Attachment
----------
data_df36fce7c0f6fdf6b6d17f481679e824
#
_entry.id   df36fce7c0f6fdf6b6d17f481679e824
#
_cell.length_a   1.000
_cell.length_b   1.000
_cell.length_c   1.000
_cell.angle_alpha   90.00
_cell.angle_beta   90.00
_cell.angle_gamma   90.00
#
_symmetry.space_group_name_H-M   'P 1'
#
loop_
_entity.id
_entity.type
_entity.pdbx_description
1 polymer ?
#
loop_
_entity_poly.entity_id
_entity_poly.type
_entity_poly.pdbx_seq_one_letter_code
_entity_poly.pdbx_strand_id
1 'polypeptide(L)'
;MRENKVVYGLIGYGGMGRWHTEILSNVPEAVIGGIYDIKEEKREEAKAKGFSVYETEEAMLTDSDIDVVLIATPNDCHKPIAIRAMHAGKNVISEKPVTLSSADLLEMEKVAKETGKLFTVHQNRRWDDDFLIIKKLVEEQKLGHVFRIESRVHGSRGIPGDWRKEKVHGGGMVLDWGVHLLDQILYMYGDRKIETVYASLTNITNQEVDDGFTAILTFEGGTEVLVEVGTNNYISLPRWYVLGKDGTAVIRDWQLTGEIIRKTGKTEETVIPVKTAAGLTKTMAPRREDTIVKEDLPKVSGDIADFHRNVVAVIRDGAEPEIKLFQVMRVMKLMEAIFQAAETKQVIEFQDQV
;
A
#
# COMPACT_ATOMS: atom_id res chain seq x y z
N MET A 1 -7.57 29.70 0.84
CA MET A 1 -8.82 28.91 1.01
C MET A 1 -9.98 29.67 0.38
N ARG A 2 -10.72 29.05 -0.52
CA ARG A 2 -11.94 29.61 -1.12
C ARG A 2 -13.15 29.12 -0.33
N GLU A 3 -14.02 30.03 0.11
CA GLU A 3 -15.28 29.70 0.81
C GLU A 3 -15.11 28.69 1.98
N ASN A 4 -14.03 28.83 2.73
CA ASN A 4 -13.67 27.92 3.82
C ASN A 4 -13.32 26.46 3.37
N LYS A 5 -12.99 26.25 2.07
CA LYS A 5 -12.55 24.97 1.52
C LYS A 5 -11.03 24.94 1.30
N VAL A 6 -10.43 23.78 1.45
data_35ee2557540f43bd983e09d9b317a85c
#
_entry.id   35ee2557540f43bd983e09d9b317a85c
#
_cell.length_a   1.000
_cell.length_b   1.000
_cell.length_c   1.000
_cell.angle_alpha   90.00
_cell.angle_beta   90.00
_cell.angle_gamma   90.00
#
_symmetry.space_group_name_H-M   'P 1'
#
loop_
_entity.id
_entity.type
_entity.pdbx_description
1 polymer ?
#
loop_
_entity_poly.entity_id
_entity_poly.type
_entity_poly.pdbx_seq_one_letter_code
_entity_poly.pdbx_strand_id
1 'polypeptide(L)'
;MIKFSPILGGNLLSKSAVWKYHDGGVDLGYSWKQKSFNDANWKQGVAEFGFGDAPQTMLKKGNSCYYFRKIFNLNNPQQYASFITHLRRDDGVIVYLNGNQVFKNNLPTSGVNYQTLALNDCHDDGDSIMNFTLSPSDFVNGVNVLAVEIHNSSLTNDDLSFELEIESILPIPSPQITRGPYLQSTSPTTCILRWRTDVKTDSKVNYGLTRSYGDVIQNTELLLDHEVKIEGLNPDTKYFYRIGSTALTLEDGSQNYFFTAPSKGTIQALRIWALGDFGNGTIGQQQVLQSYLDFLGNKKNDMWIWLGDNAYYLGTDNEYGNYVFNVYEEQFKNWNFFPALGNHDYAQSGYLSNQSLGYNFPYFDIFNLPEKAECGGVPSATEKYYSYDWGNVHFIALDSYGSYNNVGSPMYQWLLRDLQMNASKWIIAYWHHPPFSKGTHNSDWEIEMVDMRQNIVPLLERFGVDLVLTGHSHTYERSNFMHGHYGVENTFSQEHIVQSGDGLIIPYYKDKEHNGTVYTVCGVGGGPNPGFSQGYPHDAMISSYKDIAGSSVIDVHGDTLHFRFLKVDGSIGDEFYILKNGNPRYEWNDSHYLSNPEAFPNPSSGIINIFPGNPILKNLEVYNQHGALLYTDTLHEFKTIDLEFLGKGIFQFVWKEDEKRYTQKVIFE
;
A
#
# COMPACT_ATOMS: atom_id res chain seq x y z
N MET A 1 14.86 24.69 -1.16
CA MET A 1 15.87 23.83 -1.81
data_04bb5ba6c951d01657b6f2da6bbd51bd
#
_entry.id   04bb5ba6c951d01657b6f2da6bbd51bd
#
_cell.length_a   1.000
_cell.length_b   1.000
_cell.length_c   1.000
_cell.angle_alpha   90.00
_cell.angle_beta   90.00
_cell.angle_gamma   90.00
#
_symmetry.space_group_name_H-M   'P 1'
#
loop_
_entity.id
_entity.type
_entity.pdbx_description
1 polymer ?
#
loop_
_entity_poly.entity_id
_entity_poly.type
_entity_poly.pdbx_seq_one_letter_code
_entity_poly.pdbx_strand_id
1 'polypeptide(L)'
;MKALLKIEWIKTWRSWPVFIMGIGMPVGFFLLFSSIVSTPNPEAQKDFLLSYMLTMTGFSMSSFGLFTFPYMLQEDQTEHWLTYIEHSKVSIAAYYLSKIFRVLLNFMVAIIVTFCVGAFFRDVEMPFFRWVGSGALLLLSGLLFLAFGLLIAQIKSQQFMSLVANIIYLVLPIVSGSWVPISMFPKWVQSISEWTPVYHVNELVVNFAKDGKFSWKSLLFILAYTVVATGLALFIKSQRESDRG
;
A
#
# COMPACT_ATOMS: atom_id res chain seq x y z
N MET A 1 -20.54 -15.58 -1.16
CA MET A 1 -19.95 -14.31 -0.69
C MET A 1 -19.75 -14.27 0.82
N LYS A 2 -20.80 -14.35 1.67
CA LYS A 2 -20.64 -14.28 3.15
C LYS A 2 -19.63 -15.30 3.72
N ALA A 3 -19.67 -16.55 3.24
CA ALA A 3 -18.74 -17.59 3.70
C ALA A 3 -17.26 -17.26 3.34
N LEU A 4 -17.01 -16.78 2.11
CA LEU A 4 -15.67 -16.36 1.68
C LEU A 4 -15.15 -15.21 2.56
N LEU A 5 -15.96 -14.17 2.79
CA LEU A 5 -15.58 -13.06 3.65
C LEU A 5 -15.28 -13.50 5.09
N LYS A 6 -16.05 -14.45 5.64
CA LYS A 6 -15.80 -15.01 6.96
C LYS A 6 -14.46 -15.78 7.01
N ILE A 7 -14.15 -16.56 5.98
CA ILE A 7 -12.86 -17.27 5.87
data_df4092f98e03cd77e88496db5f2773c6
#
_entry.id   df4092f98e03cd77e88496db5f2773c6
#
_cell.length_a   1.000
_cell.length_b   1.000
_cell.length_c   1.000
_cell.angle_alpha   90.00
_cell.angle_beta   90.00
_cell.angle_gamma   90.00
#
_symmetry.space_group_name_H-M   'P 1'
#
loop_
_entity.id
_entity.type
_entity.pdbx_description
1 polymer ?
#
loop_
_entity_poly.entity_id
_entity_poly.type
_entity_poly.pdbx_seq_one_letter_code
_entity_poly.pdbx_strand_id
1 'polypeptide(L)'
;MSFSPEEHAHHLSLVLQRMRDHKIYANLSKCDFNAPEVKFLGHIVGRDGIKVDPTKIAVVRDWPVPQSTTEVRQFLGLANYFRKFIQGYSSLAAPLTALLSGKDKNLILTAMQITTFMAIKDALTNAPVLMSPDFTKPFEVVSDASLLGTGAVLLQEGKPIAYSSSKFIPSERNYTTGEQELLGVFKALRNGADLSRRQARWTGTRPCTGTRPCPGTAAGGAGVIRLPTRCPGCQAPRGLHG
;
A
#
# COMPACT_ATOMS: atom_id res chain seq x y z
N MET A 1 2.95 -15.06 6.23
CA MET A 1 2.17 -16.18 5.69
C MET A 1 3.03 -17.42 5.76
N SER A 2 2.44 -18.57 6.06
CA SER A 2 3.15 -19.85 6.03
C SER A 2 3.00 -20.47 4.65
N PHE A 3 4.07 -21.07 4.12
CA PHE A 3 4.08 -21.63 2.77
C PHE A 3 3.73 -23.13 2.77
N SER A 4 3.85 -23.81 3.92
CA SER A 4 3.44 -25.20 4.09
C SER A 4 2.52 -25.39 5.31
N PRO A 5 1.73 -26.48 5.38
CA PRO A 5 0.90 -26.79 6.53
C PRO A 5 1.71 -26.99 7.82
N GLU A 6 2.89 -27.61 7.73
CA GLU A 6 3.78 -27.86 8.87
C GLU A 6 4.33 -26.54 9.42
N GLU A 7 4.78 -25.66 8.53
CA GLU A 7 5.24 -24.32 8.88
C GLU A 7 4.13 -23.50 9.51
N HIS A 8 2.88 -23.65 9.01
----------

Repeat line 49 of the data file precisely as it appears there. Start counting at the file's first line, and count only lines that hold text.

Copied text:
_entry.id   35ee2557540f43bd983e09d9b317a85c